Best Efficiency Point (BEP)

This article under edit

An important and commonly-used parameter in evaluating the characteristic and
performance of a centrifugal pump is its Best Efficiency Point (BEP). The term BEP
refers to the flow rate in the performance curve at its maximum impeller diameter
where the efficiency is at its highest.

The BEP is an important parameter because:

  • Other pump parameters such as specific speed (Ns), suction specific
    speed (Nss), hydrodynamic size (Z), viscosity correction factors, etc., are
    calculated from data - such as flow, head, and NPSHR - taken from BEP.

  • It is common practice to determine a pump's recommended minimum
    continuous stable flow (MCSF), its allowable operating flow range (AOR),
    and its referred operating flow range (POR), as a percentage of its BEP.

  • Many users prefer their pumps to operate within 80% to 110% of BEP for
    optimum performance, to minimize their hydraulic radial and axial thrust
    loads, and to avoid vibration problem induced by low flow recirculation.

  • Typically, the pump's hydraulic thrust loads, and shaft deflection, are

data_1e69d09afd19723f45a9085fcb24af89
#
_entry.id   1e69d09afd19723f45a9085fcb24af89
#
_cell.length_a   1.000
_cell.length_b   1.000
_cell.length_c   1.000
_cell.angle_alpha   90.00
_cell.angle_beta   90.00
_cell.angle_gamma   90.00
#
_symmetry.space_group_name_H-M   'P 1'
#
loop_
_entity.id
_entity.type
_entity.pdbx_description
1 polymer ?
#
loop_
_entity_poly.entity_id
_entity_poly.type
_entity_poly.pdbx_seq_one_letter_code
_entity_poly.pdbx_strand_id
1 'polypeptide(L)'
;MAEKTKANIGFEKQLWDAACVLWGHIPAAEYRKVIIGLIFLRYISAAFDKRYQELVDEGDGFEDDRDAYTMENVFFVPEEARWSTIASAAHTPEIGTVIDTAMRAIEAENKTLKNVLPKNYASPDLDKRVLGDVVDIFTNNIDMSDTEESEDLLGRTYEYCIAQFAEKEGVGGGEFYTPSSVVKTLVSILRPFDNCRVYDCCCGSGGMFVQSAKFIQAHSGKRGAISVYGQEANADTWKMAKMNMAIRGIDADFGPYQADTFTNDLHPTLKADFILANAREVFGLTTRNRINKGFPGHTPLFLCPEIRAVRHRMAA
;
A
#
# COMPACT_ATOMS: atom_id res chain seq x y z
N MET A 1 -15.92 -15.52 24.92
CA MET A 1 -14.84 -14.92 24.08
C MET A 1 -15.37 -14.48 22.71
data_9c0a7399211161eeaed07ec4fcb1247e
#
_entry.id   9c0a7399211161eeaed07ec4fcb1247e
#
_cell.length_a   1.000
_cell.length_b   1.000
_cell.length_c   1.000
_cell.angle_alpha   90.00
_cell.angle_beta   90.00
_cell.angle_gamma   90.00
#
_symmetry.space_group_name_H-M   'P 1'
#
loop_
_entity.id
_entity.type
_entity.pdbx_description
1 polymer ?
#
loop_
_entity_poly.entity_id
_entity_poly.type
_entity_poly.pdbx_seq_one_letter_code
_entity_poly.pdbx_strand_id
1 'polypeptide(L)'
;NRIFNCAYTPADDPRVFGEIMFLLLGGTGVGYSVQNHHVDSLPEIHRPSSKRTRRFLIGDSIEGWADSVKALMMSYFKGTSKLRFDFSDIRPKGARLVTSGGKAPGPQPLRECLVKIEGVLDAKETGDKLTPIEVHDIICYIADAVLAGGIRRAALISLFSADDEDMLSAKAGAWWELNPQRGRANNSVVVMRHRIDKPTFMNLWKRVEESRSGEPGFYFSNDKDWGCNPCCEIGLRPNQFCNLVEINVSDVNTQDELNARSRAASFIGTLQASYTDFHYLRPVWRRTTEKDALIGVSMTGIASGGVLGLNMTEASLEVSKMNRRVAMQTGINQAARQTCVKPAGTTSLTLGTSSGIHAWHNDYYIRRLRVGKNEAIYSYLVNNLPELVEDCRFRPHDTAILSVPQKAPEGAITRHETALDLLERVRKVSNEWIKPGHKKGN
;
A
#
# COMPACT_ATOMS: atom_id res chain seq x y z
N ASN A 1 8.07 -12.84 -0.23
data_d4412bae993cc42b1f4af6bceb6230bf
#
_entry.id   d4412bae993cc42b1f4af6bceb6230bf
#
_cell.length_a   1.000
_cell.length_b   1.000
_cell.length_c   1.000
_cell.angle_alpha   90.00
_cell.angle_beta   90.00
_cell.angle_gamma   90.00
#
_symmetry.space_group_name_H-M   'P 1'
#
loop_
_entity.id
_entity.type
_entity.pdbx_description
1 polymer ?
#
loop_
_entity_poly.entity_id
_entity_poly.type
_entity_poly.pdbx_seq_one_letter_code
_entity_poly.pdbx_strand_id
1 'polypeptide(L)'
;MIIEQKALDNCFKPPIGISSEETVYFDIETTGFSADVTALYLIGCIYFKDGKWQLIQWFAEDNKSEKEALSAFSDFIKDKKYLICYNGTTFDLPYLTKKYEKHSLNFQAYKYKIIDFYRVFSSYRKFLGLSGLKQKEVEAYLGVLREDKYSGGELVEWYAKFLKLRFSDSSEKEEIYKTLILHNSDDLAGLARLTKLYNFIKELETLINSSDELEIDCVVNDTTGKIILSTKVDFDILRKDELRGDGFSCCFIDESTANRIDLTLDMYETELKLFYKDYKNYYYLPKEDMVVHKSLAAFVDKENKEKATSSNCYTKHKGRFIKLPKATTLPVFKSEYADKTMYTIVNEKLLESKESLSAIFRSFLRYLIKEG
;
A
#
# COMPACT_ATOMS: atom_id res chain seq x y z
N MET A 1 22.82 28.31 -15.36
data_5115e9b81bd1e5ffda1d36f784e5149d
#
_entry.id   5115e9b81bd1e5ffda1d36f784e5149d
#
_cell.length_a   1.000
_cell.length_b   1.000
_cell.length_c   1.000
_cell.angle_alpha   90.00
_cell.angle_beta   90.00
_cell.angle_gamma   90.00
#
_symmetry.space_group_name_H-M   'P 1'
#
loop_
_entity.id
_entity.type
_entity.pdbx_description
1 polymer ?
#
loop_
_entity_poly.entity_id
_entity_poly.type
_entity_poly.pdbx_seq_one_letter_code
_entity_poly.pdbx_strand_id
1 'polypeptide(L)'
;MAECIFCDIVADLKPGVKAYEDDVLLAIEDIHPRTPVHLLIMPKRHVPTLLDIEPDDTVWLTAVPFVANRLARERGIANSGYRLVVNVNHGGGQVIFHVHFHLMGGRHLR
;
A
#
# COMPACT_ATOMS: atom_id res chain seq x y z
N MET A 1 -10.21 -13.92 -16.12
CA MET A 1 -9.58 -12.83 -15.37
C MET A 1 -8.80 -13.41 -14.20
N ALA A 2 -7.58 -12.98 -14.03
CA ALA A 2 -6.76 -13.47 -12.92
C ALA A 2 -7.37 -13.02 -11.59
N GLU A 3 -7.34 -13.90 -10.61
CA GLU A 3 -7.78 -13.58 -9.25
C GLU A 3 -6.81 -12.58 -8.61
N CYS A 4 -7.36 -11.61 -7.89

lowest when the pump operates at, or very close to, its BEP.

The flow at BEP is not necessarily the same as the design flow, or optimum
efficiency of its impeller. The BEP is controlled by both the impeller and the volute.
A particular impeller will yield different performances with varying BEP if it is
installed in different sizes of volutes.

A volute with a smaller throat area will pull the BEP to a lower flow rate, and will
lower the pump NS. A volute with larger throat area will pull the BEP to a higher
flow rate, and will increase the pump NS. An impeller which is matched to the
correct volute throat area will yield the optimum pump performance.

A pump BEP can be altered easily, either reduced or increased in value, thereby
relying on BEP in determining other parameter rather misleading or risky, such as
the pump's MCSF, AOR, or POR.


Is it a good practice to base the minimum stable flow, the preferred operating flow
range, and the allowable operating flow range on a percentage of BEP? Is there
an alternate method to this practice?

[ * ] the term 'volute' is used for simplicity but it can also refer to a diffuser.
[ ** ] Some information are excluded.
Read more.

R: 0110-BEEF
C: design, operation






Engineering data


Bulletin board

Go to our Sitemap
for list of articles

By accessing this site
you agree to our
Terms of Use and
Legal Disclaimer

Copyright notice
Privacy policy
Custom Search